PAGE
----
13. The coalition government in the UK have offered tax breaks to councils who allow fracking projects to go ahead. However, Michael Jones, the leader of Cheshire East council, which is the same constituency of coalition chancellor George Osborne, opposes the use of fracking, stating: “Fracking may well be a useful technology for other areas and good luck to them if it is, however the people of Cheshire East have our assurance that there won’t be any in our borough.” Meanwhile Prime Minister David Cameron is trying to push through legislation to change anti trespass laws so that fracking firms can drill underneath private land without the owners’ permission.
  14. Peaceful protests against fracking at the Barton Moss site in Salford, England have resulted in violent assaults against the protestors by the police. One police officer at the site was caught on camera lying to fabricate the false arrest of a man who was documenting the events taking place. The violence used by the police prompted Bez, the maraca shaking dancer of The Happy Mondays to run for mayor of Salford; stating “I got sent to prison for being accused of doing that sh*t. Three grown men battering a woman on the floor…I’m in shock.”
  15. The Daily Mail reported details of the arrests of 82 protestors at the Barton Moss site in Salford, in England earlier this year, with police accusing protestors of offences ranging from ‘assault, damage, harassment of residents and workers, a flare fired at the police helicopter and threats to kill’. However, what the popular press have not reported on is the fact that no successful convictions have resulted from these arrests, despite policing and court costs costing the UK taxpayer almost £1,000,000 so far. However, the independent newspaper The Salford Star has documented the events surrounding the Barton Moss fracking protests and reported that five of those cases have already been dismissed by judges in courts in Manchester. In summing up one case the judge said that he found the absence in court of key officers involved “astonishing”.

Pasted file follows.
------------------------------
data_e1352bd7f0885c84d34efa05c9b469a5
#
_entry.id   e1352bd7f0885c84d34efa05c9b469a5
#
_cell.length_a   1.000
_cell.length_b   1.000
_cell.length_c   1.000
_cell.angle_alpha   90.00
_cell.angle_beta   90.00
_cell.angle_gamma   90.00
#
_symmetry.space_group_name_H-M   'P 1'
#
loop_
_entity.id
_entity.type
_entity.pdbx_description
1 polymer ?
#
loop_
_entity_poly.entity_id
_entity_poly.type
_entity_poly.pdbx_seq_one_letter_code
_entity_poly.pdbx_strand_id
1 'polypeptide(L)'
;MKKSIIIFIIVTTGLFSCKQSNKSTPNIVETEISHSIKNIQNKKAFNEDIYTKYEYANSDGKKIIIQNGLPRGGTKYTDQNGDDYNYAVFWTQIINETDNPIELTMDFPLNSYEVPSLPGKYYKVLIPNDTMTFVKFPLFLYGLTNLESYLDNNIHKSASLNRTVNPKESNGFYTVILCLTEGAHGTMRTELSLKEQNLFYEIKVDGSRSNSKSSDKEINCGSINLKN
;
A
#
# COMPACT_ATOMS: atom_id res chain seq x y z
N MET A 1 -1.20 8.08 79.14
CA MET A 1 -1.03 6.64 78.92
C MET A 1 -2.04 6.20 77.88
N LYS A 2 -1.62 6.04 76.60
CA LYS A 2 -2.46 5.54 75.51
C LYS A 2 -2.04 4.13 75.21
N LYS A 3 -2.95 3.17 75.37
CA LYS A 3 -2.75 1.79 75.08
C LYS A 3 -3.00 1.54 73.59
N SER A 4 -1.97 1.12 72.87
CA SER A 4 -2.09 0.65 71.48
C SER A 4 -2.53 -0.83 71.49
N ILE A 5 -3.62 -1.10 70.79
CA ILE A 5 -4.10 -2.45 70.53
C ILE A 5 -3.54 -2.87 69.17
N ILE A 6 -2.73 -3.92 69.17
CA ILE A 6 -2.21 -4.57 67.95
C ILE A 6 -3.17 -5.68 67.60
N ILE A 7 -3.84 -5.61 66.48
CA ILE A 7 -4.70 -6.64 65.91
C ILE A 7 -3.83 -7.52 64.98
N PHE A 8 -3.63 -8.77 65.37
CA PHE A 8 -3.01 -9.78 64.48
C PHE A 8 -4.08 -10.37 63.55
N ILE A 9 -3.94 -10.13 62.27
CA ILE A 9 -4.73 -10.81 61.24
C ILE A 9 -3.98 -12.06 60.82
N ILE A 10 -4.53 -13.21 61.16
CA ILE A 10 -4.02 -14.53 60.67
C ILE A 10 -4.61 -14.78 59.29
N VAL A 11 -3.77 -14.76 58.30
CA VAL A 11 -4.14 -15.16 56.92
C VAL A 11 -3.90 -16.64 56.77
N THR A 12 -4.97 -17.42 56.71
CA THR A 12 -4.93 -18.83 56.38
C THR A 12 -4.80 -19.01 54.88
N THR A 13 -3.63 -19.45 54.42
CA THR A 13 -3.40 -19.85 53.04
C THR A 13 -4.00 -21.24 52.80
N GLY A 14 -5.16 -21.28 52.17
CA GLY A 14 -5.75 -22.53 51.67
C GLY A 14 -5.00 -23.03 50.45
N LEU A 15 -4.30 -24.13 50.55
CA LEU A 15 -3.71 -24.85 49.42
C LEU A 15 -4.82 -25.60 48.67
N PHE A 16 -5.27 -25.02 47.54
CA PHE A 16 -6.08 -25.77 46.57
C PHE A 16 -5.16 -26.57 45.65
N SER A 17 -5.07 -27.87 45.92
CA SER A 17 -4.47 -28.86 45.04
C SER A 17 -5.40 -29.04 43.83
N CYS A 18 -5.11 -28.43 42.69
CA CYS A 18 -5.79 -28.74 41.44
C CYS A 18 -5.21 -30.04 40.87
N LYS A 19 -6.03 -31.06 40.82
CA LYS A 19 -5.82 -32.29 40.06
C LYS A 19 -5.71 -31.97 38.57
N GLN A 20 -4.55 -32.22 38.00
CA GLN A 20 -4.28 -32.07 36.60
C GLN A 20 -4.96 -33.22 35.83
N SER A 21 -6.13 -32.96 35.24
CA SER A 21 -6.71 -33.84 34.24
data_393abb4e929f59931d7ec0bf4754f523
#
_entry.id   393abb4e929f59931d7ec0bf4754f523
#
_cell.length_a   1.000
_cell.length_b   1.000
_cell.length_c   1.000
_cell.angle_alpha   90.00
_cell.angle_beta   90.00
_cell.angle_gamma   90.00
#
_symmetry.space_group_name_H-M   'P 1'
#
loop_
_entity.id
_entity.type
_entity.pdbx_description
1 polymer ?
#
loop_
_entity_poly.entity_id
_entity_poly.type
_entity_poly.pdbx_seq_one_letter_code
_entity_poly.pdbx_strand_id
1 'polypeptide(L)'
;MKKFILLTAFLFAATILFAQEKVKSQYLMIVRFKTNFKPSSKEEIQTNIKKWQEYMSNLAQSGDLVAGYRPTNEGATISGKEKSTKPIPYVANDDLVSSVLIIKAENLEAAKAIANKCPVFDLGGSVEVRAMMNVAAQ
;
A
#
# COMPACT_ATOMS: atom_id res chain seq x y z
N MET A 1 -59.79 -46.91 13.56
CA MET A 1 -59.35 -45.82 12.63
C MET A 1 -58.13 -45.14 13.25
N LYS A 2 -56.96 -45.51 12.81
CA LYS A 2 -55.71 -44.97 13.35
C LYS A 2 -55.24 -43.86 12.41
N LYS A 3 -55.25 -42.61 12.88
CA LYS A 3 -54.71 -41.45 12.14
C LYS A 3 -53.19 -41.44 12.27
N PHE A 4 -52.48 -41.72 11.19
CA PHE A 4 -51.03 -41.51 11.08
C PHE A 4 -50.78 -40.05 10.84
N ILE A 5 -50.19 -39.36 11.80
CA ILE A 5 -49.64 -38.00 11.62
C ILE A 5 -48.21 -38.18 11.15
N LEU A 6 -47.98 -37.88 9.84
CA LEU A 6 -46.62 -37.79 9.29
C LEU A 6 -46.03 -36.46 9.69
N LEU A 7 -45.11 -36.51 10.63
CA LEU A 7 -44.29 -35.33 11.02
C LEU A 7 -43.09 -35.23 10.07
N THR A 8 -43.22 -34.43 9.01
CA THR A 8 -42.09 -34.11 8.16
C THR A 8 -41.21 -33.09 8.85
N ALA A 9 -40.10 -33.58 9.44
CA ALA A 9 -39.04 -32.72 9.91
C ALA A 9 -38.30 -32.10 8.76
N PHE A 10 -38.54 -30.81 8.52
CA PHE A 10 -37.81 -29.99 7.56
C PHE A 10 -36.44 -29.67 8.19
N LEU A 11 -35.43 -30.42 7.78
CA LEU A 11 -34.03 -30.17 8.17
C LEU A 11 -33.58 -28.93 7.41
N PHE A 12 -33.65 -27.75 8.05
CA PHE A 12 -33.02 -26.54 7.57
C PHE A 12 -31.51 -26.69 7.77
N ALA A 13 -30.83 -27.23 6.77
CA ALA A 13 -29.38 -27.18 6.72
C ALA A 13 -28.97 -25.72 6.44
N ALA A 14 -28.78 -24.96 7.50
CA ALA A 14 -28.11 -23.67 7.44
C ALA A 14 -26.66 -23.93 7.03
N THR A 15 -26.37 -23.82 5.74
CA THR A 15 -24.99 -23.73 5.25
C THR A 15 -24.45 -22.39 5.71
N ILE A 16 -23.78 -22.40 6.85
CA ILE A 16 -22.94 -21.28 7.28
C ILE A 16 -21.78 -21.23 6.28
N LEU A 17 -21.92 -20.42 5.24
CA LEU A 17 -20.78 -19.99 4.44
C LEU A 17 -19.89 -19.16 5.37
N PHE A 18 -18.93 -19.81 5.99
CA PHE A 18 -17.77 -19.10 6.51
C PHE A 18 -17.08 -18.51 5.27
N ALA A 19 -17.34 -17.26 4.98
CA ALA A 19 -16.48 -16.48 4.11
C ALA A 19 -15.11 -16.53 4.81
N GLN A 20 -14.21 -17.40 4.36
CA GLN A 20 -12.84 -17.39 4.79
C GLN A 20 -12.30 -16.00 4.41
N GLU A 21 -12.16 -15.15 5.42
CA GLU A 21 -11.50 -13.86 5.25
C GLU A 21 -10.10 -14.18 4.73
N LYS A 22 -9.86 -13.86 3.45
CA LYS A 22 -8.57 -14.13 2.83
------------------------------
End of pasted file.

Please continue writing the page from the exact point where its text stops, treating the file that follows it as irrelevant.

Barton Moss Police Arrests March 16th 2014 (3)(1)

Barton Moss Anti Fracking Protest Salford 16th March 2014 photo by Steven Speed (3)

Vanda was charged with "assaulting a constable in the execution of his duty, resisting a constable in the execution of his duty and assaulting a detention officer" and "remanded in custody to further appear on 25 March 2014" (GMP quote).

Vanda was charged with “assaulting a constable in the execution of his duty, resisting a constable in the execution of his duty and assaulting a detention officer” and “remanded in custody to further appear on 25 March 2014” (GMP quote).